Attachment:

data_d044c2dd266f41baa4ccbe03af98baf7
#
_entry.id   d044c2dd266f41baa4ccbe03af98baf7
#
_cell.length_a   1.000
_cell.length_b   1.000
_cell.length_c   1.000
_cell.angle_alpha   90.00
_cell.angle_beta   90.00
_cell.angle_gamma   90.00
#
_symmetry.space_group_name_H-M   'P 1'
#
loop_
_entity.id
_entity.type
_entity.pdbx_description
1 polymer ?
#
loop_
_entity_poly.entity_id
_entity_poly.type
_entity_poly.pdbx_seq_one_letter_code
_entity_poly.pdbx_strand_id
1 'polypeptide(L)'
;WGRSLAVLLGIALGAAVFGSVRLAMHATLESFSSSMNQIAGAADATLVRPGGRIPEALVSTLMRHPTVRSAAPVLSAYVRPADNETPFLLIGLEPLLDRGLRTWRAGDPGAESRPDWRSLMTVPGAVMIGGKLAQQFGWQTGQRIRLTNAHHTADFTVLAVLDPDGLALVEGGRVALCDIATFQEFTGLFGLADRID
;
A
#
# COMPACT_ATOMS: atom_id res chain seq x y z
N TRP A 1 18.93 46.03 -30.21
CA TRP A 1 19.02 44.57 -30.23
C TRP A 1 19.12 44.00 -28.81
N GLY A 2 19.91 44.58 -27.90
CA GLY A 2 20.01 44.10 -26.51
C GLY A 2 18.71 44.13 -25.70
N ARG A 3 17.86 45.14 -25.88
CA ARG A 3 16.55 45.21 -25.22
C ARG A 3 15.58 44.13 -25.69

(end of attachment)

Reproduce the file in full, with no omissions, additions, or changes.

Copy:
data_d044c2dd266f41baa4ccbe03af98baf7
#
_entry.id   d044c2dd266f41baa4ccbe03af98baf7
#
_cell.length_a   1.000
_cell.length_b   1.000
_cell.length_c   1.000
_cell.angle_alpha   90.00
_cell.angle_beta   90.00
_cell.angle_gamma   90.00
#
_symmetry.space_group_name_H-M   'P 1'
#
loop_
_entity.id
_entity.type
_entity.pdbx_description
1 polymer ?
#
loop_
_entity_poly.entity_id
_entity_poly.type
_entity_poly.pdbx_seq_one_letter_code
_entity_poly.pdbx_strand_id
1 'polypeptide(L)'
;WGRSLAVLLGIALGAAVFGSVRLAMHATLESFSSSMNQIAGAADATLVRPGGRIPEALVSTLMRHPTVRSAAPVLSAYVRPADNETPFLLIGLEPLLDRGLRTWRAGDPGAESRPDWRSLMTVPGAVMIGGKLAQQFGWQTGQRIRLTNAHHTADFTVLAVLDPDGLALVEGGRVALCDIATFQEFTGLFGLADRID
;
A
#
# COMPACT_ATOMS: atom_id res chain seq x y z
N TRP A 1 18.93 46.03 -30.21
CA TRP A 1 19.02 44.57 -30.23
C TRP A 1 19.12 44.00 -28.81
N GLY A 2 19.91 44.58 -27.90
CA GLY A 2 20.01 44.10 -26.51
C GLY A 2 18.71 44.13 -25.70
N ARG A 3 17.86 45.14 -25.88
CA ARG A 3 16.55 45.21 -25.22
C ARG A 3 15.58 44.13 -25.69